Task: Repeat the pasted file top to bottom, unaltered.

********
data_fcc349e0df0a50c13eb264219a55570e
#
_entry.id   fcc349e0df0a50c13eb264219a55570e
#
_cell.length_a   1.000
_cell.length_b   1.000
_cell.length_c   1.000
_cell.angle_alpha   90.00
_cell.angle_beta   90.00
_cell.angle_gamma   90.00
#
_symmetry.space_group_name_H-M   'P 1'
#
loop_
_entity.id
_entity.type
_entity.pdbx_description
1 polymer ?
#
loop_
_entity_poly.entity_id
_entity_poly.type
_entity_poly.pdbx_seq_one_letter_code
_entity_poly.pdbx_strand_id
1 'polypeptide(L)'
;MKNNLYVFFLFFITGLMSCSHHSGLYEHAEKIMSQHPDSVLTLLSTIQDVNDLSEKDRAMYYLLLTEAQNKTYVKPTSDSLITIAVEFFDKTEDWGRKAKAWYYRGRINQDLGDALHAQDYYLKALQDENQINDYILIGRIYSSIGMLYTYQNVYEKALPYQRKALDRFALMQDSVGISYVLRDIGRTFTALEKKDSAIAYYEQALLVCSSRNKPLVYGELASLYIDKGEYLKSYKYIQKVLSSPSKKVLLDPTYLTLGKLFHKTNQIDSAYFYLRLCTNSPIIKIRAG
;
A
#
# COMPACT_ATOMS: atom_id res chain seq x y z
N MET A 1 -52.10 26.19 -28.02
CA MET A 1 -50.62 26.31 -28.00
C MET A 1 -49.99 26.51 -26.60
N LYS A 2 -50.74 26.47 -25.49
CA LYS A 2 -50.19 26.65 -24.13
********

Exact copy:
data_fcc349e0df0a50c13eb264219a55570e
#
_entry.id   fcc349e0df0a50c13eb264219a55570e
#
_cell.length_a   1.000
_cell.length_b   1.000
_cell.length_c   1.000
_cell.angle_alpha   90.00
_cell.angle_beta   90.00
_cell.angle_gamma   90.00
#
_symmetry.space_group_name_H-M   'P 1'
#
loop_
_entity.id
_entity.type
_entity.pdbx_description
1 polymer ?
#
loop_
_entity_poly.entity_id
_entity_poly.type
_entity_poly.pdbx_seq_one_letter_code
_entity_poly.pdbx_strand_id
1 'polypeptide(L)'
;MKNNLYVFFLFFITGLMSCSHHSGLYEHAEKIMSQHPDSVLTLLSTIQDVNDLSEKDRAMYYLLLTEAQNKTYVKPTSDSLITIAVEFFDKTEDWGRKAKAWYYRGRINQDLGDALHAQDYYLKALQDENQINDYILIGRIYSSIGMLYTYQNVYEKALPYQRKALDRFALMQDSVGISYVLRDIGRTFTALEKKDSAIAYYEQALLVCSSRNKPLVYGELASLYIDKGEYLKSYKYIQKVLSSPSKKVLLDPTYLTLGKLFHKTNQIDSAYFYLRLCTNSPIIKIRAG
;
A
#
# COMPACT_ATOMS: atom_id res chain seq x y z
N MET A 1 -52.10 26.19 -28.02
CA MET A 1 -50.62 26.31 -28.00
C MET A 1 -49.99 26.51 -26.60
N LYS A 2 -50.74 26.47 -25.49
CA LYS A 2 -50.19 26.65 -24.13